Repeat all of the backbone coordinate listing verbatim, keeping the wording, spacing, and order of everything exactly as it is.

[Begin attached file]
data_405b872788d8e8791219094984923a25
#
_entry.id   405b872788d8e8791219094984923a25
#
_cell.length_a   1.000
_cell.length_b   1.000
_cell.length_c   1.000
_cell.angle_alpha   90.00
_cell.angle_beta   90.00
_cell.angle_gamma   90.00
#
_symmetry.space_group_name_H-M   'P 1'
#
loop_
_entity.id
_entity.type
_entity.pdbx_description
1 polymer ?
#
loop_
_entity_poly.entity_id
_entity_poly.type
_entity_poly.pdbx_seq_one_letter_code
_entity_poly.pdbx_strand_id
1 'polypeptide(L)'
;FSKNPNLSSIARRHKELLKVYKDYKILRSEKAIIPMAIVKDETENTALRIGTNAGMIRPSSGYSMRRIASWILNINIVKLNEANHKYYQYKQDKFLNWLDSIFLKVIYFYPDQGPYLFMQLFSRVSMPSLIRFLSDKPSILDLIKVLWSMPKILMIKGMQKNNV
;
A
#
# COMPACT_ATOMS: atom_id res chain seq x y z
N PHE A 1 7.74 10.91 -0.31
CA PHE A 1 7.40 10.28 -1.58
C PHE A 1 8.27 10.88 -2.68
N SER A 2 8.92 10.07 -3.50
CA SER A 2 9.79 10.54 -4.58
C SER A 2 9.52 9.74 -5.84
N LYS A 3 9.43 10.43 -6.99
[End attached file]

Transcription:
data_405b872788d8e8791219094984923a25
#
_entry.id   405b872788d8e8791219094984923a25
#
_cell.length_a   1.000
_cell.length_b   1.000
_cell.length_c   1.000
_cell.angle_alpha   90.00
_cell.angle_beta   90.00
_cell.angle_gamma   90.00
#
_symmetry.space_group_name_H-M   'P 1'
#
loop_
_entity.id
_entity.type
_entity.pdbx_description
1 polymer ?
#
loop_
_entity_poly.entity_id
_entity_poly.type
_entity_poly.pdbx_seq_one_letter_code
_entity_poly.pdbx_strand_id
1 'polypeptide(L)'
;FSKNPNLSSIARRHKELLKVYKDYKILRSEKAIIPMAIVKDETENTALRIGTNAGMIRPSSGYSMRRIASWILNINIVKLNEANHKYYQYKQDKFLNWLDSIFLKVIYFYPDQGPYLFMQLFSRVSMPSLIRFLSDKPSILDLIKVLWSMPKILMIKGMQKNNV
;
A
#
# COMPACT_ATOMS: atom_id res chain seq x y z
N PHE A 1 7.74 10.91 -0.31
CA PHE A 1 7.40 10.28 -1.58
C PHE A 1 8.27 10.88 -2.68
N SER A 2 8.92 10.07 -3.50
CA SER A 2 9.79 10.54 -4.58
C SER A 2 9.52 9.74 -5.84
N LYS A 3 9.43 10.43 -6.99